I often have several stories of suicide running through my head. I read about suicide and suicide prevention daily and write about it at least once a week, so it's ever-present. I don't often get dragged down by these stories; I keep them in my head to stay focused and remind myself why I do the work of suicide prevention. But, lately, I have been replaying in my head the stories of young adolescents who have died by suicide, trying to understand what might have been done differently to prevent their deaths.

One story is that of Carl Joseph Walker-Hoover, whose mother was recently featured on the Oprah Winfrey Show. Carl was 11 years old when he ended his life in Springfield, Massachusetts, after he was bullied daily in school with anti-gay comments. Carl did not identify as gay, so being gay in and of itself was not what put him at risk for suicide. But, even though he did not identify as gay, he came to share the shame and isolation gay youth report. Others have said that they have tried to imagine the depths of hopelessness about his situation that Carl had felt that would have driven him to this decision.

We can't say, empirically, that bullying causes suicide. That fact is what has made me hesitant to write about bullying and suicide prevention. But, Carl's story is one that compels me to do something, to say something.

Another is the story of Ryan Patrick Halligan, who was bullied in person by schoolmates for years and online by the same youth for months before he ended his life at 13 years old.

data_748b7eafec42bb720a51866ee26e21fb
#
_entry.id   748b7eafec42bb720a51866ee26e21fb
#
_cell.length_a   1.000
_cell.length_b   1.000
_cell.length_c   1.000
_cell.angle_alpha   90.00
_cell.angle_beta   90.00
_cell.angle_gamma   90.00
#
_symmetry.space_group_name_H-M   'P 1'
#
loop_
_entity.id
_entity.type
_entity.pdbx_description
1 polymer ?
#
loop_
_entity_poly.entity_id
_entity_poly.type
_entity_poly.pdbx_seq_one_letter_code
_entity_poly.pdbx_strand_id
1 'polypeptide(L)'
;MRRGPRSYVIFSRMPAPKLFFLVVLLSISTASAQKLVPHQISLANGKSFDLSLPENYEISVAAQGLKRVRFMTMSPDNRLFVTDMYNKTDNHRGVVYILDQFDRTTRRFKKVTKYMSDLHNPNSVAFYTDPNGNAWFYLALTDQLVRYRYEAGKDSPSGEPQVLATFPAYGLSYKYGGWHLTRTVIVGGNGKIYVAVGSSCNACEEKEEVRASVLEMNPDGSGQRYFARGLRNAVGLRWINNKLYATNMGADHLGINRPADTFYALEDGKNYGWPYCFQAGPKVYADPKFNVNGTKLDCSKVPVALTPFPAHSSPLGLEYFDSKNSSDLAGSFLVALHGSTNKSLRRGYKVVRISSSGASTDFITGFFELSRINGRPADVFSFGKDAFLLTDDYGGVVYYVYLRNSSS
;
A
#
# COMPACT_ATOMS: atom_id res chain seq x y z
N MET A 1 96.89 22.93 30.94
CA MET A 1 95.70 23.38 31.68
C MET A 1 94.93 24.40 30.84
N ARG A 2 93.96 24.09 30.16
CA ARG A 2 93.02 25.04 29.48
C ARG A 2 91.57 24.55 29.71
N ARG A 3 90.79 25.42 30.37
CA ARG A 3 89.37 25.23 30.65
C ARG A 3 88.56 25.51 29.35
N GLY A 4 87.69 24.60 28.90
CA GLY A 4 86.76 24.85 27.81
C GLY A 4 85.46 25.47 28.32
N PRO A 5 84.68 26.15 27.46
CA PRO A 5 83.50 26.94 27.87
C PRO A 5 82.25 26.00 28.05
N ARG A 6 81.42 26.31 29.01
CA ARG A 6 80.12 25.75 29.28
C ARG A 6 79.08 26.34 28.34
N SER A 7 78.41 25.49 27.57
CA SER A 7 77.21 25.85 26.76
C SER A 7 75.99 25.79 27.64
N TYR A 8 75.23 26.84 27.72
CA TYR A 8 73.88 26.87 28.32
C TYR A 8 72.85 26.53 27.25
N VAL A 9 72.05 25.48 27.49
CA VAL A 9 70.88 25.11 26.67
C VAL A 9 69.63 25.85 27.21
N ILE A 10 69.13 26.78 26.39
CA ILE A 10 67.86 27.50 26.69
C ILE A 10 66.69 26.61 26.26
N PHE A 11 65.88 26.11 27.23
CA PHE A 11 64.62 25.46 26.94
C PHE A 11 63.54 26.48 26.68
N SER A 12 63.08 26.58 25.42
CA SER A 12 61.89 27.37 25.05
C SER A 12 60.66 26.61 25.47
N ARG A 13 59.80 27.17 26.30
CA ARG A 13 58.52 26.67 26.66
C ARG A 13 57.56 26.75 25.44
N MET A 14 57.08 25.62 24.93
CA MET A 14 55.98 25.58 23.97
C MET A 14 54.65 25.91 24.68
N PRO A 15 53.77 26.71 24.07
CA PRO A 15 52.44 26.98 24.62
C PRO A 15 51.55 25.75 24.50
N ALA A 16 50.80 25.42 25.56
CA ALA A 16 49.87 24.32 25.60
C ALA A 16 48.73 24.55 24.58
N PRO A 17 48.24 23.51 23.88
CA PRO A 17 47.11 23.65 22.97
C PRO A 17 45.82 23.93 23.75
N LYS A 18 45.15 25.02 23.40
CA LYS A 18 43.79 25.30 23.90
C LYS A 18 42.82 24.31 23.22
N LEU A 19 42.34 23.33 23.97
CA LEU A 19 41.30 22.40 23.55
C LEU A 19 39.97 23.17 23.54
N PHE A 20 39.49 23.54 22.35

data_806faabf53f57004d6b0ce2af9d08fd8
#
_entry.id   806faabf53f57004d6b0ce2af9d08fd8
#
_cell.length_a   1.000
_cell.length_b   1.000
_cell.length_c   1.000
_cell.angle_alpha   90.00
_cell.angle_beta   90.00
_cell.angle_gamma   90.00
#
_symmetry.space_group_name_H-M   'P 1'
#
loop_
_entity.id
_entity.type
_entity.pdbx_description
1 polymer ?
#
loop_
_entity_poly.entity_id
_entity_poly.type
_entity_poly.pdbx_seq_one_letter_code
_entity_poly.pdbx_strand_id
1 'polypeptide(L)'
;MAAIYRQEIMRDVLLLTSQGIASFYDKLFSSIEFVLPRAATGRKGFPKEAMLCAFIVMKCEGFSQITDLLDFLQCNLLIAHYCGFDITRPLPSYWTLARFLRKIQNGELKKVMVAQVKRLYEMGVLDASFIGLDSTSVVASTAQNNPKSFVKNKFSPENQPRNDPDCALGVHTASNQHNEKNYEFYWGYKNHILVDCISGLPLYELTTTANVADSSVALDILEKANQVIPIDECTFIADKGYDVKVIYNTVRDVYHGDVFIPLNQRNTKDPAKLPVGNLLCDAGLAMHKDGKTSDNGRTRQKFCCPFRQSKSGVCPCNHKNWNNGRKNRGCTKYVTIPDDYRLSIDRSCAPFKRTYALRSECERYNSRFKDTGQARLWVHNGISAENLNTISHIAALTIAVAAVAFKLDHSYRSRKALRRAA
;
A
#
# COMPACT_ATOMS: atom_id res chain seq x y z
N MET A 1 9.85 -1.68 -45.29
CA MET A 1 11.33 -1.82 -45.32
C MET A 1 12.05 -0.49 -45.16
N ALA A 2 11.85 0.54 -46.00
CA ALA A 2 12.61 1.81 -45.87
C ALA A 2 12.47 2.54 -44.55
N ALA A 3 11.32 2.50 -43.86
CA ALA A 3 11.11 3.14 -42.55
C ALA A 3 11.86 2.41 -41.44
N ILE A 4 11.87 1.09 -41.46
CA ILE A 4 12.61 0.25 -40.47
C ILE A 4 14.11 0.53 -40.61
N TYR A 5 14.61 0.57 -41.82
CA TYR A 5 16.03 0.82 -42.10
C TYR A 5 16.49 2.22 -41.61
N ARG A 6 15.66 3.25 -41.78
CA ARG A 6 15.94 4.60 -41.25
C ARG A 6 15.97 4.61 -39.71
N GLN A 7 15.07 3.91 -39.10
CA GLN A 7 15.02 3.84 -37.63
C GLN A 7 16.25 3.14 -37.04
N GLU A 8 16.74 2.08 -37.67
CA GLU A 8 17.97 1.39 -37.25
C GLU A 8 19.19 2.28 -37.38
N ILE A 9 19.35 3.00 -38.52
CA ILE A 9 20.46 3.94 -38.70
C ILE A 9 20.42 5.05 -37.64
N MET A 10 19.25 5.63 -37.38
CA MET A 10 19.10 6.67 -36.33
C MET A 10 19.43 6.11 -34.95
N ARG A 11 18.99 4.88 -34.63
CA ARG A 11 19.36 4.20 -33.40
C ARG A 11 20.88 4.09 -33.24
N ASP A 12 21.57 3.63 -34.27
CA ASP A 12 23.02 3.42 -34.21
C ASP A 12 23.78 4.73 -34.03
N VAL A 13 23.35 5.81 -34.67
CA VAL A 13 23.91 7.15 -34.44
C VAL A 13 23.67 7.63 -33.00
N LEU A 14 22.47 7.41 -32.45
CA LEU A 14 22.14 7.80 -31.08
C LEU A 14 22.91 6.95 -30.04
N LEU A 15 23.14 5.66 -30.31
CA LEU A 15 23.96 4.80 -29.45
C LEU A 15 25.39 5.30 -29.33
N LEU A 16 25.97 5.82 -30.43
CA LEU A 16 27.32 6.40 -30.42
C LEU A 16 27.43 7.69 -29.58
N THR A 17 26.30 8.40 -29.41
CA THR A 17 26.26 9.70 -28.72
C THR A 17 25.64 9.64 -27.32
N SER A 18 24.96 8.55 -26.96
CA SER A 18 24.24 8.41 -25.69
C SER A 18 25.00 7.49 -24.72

Ryan's father John writes about bullying: "We had the conventional adult belief that this was just kids being kids, a part of growing up ... that encountering mean kids in middle school was just inevitable."

Mr. Halligan writes so eloquently about the cause of his son's death that I've chosen to include a piece of what he writes on his website here: "I want to be very clear. I don't blame Ryan's suicide on one single person or one single event. In the end, Ryan was suffering from depression. This is a form of mental illness that is brought on by biological and/or environmental factors. In Ryan's case, I feel it was the ‘pile on effect' of the environmental issues mentioned above that stemmed from his middle school life."

Just the same, Mr. Halligan writes, "we have no doubt that bullying and cyber bullying were significant environmental factors that triggered Ryan's depression."

How can these stories serve as a springboard for us, to move us forward as we try to tease out the environmental and psychological factors that influence some people to think about suicide?

Copyright 2009 Elana Premack Sandler, All Rights Reserved

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